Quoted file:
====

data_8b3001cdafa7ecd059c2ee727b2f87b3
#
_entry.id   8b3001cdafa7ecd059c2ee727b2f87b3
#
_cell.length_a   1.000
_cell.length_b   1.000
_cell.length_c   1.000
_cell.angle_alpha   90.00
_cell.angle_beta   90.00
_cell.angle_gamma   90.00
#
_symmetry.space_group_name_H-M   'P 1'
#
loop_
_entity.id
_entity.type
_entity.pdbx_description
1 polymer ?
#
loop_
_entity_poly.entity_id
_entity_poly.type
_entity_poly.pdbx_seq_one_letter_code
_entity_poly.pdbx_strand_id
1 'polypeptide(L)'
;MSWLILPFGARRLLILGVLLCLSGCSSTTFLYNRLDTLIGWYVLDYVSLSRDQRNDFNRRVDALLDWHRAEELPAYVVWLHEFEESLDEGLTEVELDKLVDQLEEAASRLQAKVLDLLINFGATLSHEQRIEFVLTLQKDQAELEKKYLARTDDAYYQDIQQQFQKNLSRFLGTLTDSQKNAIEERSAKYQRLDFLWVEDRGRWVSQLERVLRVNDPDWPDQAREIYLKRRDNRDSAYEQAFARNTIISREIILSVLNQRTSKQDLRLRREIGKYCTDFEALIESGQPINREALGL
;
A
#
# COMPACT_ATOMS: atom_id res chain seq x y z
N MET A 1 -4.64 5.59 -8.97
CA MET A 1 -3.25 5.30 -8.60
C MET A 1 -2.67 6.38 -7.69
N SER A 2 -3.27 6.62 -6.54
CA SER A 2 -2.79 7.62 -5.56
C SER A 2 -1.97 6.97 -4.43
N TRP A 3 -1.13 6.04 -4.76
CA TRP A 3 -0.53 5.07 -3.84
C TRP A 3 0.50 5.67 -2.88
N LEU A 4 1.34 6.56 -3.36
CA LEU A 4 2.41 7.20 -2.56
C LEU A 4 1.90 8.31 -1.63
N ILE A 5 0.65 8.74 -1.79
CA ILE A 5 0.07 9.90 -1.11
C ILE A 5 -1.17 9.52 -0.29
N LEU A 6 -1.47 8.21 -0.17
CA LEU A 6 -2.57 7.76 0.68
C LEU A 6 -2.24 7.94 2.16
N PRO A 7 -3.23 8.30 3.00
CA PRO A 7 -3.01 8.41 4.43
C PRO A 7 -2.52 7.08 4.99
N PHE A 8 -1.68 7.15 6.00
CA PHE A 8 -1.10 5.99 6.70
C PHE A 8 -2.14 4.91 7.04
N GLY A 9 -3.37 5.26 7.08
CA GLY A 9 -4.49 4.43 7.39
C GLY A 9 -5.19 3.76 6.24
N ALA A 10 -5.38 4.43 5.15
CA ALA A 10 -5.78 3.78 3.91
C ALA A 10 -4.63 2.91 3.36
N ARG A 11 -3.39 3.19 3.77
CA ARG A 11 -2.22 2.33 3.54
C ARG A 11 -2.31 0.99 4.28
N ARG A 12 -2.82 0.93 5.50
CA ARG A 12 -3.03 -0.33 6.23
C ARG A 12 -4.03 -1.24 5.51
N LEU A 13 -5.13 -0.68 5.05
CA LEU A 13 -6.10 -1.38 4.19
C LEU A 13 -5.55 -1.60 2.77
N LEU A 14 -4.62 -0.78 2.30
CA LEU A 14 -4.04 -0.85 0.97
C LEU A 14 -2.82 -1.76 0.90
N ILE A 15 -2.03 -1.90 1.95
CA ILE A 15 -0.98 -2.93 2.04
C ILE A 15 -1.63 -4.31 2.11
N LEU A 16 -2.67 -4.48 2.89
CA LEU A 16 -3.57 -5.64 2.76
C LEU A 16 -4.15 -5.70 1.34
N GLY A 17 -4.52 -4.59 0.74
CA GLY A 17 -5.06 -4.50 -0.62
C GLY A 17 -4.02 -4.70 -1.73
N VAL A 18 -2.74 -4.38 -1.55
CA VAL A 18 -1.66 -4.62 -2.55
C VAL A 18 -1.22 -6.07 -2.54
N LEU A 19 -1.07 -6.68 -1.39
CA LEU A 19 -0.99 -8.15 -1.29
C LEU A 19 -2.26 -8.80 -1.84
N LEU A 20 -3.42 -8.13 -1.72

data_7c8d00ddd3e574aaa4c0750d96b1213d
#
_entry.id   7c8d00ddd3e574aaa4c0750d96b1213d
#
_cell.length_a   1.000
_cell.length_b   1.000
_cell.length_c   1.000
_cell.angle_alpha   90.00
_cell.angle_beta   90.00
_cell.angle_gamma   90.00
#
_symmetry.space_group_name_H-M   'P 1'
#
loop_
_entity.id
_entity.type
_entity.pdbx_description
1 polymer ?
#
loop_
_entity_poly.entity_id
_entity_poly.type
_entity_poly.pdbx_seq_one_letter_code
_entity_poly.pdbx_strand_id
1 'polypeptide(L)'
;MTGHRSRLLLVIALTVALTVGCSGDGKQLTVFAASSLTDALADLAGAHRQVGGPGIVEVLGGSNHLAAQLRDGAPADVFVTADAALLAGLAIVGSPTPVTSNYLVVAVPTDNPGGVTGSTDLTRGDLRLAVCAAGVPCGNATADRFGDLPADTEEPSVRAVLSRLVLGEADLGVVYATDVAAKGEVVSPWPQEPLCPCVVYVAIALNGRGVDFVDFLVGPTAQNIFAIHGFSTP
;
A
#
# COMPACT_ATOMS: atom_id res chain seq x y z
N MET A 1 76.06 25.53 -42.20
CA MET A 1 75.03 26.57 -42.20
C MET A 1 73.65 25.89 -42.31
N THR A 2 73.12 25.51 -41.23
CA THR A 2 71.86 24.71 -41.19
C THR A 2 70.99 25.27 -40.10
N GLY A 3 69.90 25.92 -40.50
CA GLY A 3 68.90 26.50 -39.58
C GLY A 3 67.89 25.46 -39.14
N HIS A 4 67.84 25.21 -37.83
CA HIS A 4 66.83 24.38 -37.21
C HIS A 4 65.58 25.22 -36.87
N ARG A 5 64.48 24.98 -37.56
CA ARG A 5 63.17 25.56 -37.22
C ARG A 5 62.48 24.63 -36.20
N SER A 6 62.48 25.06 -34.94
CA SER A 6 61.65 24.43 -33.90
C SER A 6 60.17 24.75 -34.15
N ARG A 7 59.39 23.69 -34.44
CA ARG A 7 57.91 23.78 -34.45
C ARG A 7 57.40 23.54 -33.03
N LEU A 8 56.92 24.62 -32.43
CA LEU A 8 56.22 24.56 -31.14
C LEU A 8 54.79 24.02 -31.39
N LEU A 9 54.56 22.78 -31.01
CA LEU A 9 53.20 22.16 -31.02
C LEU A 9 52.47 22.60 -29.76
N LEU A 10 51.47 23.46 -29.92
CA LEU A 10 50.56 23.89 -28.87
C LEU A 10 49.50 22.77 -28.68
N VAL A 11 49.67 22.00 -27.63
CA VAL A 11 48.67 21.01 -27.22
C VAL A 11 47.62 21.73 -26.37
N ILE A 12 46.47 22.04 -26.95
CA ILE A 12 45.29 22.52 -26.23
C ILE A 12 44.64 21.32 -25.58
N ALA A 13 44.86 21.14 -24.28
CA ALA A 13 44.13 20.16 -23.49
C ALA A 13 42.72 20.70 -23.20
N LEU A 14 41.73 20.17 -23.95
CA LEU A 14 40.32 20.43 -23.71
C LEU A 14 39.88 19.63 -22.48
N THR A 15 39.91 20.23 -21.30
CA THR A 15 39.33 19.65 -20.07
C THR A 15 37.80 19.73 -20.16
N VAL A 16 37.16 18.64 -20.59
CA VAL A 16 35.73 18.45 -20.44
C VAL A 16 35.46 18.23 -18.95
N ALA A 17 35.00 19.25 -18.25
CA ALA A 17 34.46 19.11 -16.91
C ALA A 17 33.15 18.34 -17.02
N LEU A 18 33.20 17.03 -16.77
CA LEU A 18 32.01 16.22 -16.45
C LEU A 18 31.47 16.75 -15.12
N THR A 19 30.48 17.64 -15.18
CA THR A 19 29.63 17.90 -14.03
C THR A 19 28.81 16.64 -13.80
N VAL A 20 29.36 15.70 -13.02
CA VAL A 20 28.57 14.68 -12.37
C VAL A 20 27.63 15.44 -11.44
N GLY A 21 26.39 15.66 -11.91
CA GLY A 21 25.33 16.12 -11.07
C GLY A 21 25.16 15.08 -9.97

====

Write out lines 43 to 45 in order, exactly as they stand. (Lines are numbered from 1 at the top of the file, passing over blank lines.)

N ILE A 5 0.65 8.74 -1.79
CA ILE A 5 0.07 9.90 -1.11
C ILE A 5 -1.17 9.52 -0.29